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Friday, May 30, 2003



A Bit Of Data From (And For) The CalPundit

The CalPundit seems to have re-triggered a debate about income inequality. He sends us to a fascinating Census Bureau table showing income distributions over time. I want to relate this data to Kevin's follow-up post, which tells us that:

Although I'm in favor of government programs that help the needy, my real concern when I talk about growing income inequality is the middle class. My reading of history tells me that a growing and thriving middle class is essential to democracy and to a flourishing economy. Both suffer if the middle class stagnates for too long, and that's what's been happening for the past 20 years.

OK, I apologize for my deplorable HTML skills. I am excerpting from the chart titled "Table A-1. Households by Total Money Income, Race, and Hispanic Origin of Householder: 1967 to 2001", which is on p. 21 of the .pdf file (p. 15 of.the report). For a starting point I am using 1981, which seems to be the preferred baseline, since for at least some liberals it represents the ascension of Ronald Reagan and the Descent into Darkness. The data is titled "Income in 2001 CPI-U-RS adjusted dollars. Households as of March of the following year. For meaning of symbols, see text", so we seem to have inflation adjusted data. Here we go:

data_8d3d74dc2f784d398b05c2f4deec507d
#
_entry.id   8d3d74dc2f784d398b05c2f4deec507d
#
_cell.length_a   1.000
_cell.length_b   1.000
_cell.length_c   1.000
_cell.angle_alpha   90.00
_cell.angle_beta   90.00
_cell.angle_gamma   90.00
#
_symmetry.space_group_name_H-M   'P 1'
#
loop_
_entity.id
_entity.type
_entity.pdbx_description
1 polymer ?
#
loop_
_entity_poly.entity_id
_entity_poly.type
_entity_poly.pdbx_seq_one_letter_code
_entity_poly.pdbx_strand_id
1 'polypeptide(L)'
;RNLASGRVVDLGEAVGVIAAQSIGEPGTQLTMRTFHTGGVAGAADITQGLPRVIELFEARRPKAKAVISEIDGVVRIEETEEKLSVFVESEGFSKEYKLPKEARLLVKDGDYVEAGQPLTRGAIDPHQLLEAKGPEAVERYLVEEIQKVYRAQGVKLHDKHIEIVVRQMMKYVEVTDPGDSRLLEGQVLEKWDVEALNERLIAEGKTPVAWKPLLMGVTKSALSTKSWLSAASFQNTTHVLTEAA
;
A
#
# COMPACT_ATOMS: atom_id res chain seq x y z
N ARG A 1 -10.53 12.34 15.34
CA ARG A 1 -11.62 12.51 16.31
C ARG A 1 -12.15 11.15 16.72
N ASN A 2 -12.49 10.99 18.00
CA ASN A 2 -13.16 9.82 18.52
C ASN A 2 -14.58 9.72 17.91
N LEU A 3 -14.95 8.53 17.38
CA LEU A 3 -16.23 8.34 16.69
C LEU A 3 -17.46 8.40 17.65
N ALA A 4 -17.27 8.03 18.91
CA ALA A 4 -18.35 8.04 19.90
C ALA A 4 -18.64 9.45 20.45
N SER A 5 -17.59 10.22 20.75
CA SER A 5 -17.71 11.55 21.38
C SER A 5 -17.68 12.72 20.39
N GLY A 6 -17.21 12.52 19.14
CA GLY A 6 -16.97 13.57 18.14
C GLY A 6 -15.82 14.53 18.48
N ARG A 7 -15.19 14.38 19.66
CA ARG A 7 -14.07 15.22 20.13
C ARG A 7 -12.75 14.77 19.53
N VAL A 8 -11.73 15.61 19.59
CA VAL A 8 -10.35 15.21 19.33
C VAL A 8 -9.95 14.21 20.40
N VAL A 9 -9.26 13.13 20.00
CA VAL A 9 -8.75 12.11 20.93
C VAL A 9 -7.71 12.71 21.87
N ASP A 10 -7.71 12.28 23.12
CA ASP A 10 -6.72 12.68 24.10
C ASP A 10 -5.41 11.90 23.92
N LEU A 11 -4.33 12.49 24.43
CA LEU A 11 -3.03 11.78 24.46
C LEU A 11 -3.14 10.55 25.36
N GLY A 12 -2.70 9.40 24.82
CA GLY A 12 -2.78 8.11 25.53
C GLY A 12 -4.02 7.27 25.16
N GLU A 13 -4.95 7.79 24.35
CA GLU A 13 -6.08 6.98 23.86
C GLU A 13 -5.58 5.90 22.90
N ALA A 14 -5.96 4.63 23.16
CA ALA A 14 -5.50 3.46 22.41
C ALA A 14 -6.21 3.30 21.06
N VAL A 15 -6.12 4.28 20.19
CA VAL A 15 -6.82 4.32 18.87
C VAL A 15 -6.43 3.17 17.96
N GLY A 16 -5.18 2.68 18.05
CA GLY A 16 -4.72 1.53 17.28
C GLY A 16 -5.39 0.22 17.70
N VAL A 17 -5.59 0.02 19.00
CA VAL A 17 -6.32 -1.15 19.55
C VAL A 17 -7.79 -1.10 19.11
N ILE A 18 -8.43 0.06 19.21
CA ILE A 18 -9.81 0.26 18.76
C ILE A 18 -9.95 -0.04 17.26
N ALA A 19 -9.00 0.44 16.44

Percent of Households in each income category

Income
....................................... 1981.......... 2001
Under $5,000.....................3.2%..........3.1%
$5 K to $10 K.....................8.7.............5.9
$10K to $15K.....................8.1.............6.9
$15K to $25 K..................15.8...........13.3
$25 K to $35 K.................13.6...........12.4
$35 K to $50 K.................18.1...........15.4
$50 K to $75 K.................19.1...........18.4
$75 K to $100 K.................7.8...........10.8
Over $100 K.......................5.5...........13.8

Median Income.............$35,478.......$42,228 (a 19% increase)

Hmm, I'm so busy typing I lost sight of the crisis. Oh, yes, it is the disappearance and stagnation of the middle class. It appears from this chart that, over the last twenty years the ranks of the deeply poor have shrunk, and the middle class has drifted into the "Above 100 K" category. An additional 8.3% of households fill this category, with offsetting drops at the lower income threshholds.

As I said, I am having trouble keeping sight of the crisis.

UPDATE: Daniel Drezner has a comprehensive reply.


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